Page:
Also read Electoral Act 2022, The Implication and Developmental Trend it Brings to Electoral Process in Nigeria.

Flowing from the above, it is compelling to rely simply on the plain, clear, and grammatical meaning of the above provisions of law to hold the firm position, having carefully considered the sections of law reproduced above, that the Constitution and the Electoral Act clearly and specifically prohibits a political party from holding or possessing any funds or other assets outside Nigeria and from retaining any funds or assets remitted or sent to it from outside Nigeria. It is incontrovertible that the candidate is not a political party which sections 225(3)(a) and (b) of the 1999 Constitution of the Federal Republic of Nigeria and Section 85 of Electoral Act 2022 refer but a candidate to which the laws do not contemplate in this regard. It is therefore assertive to state that donations made to a candidate or his Campaign Organization in support of his or her Campaign cannot be said to be made to a Political Party as contemplated by law.

Furthermore, it is directive to guard against mistaking or confusing a Candidate to a political party registered under Nigerian law. Donating to Candidates or their Campaign Teams are not prohibited by law and are therefore not illegal and unconstitutional irrespective of whether the donation was made in Nigeria or in the diaspora. This is because the express mention of one thing is the exclusion of the others, what is not included in a statute is not to be read into it. In A.G. Ondo State V. A.G. Ekiti State (2001) LPELR-622 (SC), the Supreme Court dealt with the issue of exclusion of things not expressly stated in enactment and had expatiated inter alia thus:

“… This is in accord with the accepted principle of interpretation expressed in the Latin maxim expressio unius est exclusio alterius or expressum facit cessare taciturn. The two related principles mean firstly that “to state, a thing expressly ends the possibility that something inconsistent with it is implied.” Secondly, “to express one thing is impliedly to exclude another” which is an aspect of the latter. This principle of construction is applied where a statutory proposition might have covered a number of matters but in fact mentions only some of them. Unless those mentioned are mentioned only as examples, or ex abundanti cautela, or for some other sufficient reason, the rest are taken to be excluded from the proposition.”  Per GEORGEWILL ,J.C.A in AMCON v. Canvass Farms (Nig) ltd & ors   (Pp. 25-26 paras. D) (2021) LPELR-54651(CA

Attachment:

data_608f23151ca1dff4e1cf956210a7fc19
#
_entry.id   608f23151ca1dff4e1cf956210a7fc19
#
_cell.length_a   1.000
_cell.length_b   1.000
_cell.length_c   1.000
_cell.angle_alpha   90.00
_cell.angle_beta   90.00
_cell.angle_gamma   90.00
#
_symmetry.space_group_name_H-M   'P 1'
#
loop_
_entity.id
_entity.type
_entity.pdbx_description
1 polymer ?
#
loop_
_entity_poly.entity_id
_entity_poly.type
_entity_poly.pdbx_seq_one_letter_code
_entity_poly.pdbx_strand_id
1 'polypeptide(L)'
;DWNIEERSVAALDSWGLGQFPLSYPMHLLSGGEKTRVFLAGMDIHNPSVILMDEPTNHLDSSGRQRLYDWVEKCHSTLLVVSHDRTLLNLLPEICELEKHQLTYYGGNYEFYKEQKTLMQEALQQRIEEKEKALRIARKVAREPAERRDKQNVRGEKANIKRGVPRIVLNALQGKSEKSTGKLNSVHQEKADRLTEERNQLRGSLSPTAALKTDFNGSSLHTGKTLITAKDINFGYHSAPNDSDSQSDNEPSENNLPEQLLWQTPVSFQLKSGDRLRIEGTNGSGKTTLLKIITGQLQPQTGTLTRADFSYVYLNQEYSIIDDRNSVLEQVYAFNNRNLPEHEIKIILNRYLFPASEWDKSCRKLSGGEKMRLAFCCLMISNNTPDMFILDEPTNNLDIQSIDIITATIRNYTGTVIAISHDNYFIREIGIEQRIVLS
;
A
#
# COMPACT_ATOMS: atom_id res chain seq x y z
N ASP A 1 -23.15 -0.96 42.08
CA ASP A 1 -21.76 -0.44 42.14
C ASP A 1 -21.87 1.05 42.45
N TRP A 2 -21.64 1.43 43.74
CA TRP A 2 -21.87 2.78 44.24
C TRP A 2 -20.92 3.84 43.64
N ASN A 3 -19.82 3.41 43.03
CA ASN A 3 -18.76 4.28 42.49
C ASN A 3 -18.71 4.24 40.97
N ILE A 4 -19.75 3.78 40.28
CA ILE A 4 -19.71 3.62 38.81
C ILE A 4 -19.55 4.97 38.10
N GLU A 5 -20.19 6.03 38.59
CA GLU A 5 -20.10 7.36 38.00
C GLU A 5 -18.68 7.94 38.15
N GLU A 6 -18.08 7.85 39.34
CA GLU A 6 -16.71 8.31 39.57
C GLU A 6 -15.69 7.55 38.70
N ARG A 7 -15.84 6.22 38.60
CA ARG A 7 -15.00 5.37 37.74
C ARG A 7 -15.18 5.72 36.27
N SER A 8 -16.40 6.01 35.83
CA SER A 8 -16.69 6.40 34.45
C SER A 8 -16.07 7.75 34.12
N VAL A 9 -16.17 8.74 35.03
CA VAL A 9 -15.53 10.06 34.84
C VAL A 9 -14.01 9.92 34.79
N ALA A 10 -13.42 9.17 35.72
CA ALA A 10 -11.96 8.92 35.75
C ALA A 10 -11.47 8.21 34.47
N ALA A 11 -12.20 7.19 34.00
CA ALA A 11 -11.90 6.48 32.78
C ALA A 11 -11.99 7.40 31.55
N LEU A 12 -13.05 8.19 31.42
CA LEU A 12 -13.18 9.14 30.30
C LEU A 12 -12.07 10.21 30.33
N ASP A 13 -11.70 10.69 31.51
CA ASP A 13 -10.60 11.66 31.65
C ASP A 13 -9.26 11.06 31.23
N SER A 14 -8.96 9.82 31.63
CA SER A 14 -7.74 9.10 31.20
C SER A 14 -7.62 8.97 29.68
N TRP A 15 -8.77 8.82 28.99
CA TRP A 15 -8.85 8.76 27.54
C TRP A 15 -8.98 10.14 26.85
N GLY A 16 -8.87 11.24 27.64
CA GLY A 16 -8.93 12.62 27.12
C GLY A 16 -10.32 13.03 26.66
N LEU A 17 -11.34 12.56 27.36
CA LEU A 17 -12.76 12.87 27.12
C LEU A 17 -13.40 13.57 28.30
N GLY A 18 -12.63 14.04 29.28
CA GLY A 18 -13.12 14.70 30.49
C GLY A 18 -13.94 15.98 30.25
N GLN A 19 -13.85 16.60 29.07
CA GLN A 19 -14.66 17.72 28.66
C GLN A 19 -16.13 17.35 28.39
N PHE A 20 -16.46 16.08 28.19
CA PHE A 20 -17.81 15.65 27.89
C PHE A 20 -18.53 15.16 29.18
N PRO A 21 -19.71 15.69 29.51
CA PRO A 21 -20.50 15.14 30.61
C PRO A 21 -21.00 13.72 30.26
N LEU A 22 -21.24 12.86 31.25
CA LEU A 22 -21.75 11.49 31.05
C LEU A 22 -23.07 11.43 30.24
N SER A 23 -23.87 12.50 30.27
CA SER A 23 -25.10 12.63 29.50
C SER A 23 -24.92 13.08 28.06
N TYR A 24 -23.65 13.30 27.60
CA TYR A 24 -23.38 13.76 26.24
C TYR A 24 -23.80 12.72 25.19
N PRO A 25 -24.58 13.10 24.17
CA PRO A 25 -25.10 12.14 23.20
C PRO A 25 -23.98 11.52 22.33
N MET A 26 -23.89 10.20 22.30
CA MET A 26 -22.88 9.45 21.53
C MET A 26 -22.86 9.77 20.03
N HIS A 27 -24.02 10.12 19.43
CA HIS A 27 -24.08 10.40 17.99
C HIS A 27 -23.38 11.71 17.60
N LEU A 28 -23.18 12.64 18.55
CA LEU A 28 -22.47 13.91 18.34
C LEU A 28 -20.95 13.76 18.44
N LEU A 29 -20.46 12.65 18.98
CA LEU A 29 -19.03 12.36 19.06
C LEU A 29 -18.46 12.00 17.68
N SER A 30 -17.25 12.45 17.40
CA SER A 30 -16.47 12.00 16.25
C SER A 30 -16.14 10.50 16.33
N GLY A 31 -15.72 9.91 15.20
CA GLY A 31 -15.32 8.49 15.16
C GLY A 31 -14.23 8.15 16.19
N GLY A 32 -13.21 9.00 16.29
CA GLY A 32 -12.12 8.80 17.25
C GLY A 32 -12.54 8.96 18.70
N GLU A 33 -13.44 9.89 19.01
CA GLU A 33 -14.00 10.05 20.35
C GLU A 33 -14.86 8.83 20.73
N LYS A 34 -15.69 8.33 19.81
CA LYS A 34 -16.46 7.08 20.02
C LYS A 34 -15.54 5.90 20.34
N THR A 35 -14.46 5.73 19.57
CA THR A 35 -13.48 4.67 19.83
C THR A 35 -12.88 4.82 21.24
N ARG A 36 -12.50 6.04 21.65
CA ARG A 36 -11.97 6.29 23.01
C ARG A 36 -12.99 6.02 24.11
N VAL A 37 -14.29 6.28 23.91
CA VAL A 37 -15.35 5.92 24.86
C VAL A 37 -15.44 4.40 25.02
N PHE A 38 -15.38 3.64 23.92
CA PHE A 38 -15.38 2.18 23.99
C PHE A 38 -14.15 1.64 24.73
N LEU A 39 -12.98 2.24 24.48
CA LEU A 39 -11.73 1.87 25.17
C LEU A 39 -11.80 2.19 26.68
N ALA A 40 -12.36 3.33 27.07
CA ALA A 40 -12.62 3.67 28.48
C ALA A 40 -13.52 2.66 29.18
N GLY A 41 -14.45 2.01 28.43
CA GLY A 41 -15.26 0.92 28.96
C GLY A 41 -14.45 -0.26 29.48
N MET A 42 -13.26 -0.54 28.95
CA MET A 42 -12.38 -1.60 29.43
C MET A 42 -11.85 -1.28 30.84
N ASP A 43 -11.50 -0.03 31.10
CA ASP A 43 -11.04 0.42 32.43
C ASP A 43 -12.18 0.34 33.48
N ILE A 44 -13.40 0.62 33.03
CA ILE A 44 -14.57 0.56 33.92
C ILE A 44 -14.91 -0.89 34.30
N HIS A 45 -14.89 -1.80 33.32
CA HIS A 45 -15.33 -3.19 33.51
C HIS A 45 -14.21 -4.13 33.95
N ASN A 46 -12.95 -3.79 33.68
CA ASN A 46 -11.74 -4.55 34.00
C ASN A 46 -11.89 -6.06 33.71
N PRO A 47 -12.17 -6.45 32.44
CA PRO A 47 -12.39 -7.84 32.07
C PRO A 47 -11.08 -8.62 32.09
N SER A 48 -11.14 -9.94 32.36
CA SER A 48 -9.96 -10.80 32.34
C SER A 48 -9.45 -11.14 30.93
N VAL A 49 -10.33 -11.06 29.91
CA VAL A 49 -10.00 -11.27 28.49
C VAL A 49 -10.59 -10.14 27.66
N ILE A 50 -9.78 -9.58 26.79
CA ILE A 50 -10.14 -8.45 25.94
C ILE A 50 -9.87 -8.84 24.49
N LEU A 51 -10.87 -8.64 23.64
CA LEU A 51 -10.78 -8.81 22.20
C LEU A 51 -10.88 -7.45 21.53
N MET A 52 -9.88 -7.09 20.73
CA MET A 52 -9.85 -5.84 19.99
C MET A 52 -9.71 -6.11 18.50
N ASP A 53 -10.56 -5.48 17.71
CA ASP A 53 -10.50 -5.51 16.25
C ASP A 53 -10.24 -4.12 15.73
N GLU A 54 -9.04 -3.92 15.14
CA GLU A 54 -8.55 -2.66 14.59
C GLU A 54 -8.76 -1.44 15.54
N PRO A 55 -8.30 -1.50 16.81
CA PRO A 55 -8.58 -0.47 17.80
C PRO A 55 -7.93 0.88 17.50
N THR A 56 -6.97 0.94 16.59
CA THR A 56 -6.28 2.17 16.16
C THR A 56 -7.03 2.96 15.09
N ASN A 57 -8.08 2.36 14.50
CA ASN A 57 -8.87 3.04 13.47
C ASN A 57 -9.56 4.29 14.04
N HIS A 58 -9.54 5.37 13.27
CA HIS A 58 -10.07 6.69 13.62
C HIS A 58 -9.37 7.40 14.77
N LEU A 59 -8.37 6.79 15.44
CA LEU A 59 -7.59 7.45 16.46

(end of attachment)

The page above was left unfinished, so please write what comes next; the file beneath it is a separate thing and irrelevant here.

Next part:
It is instructive to emphasis that, while Section 88 (2) of the Electoral Act, 2022 provides that the maximum election expenses to be incurred by a candidate at a presidential election shall not exceed N5,000,000,000.00; there is no such limitation placed on the amount of donation a Presidential Candidate or his Campaign Group can receive or how much election expenses a Presidential Campaign or Support Groups can incur. However Section 88(8) of Electoral Act 2022 placed limitation that no individual or other entity shall donate to a candidate more than N50,000,000.00.


In Conclusion, to safeguard the integrity of the electoral process, candidate funding and funding of political parties laws are enacted to guide and guard against money laundering, drug money and terrorism sponsorship, etc all in the guise of election funding.  While the private funding of political candidates and political parties by individuals looks harmless enough, it is most times an innocuous channel of funneling the proceeds from illicit drugs and slush funds into the system. Many a times as well, it provides opportunities for individuals and corporations to hold governments by their jugular having sponsored them to power. Taking a clue from the US, where there is a demarcation between what is called ‘hard’ and ‘soft’ money in campaign financing, while contributions that are made directly to a particular candidate are called hard money, the ones that are contributed to political parties are known as soft money with each of them having clearly separate laws that govern them in electoral campaigns process. The combination of a political culture that has taken the acceptance of gifts as normal and a porous banking system that is easily the funnel of unclean funds are dark spots in our electoral process.

[1] accessed on 5th September 2022.


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Cornelius Okey Gabriel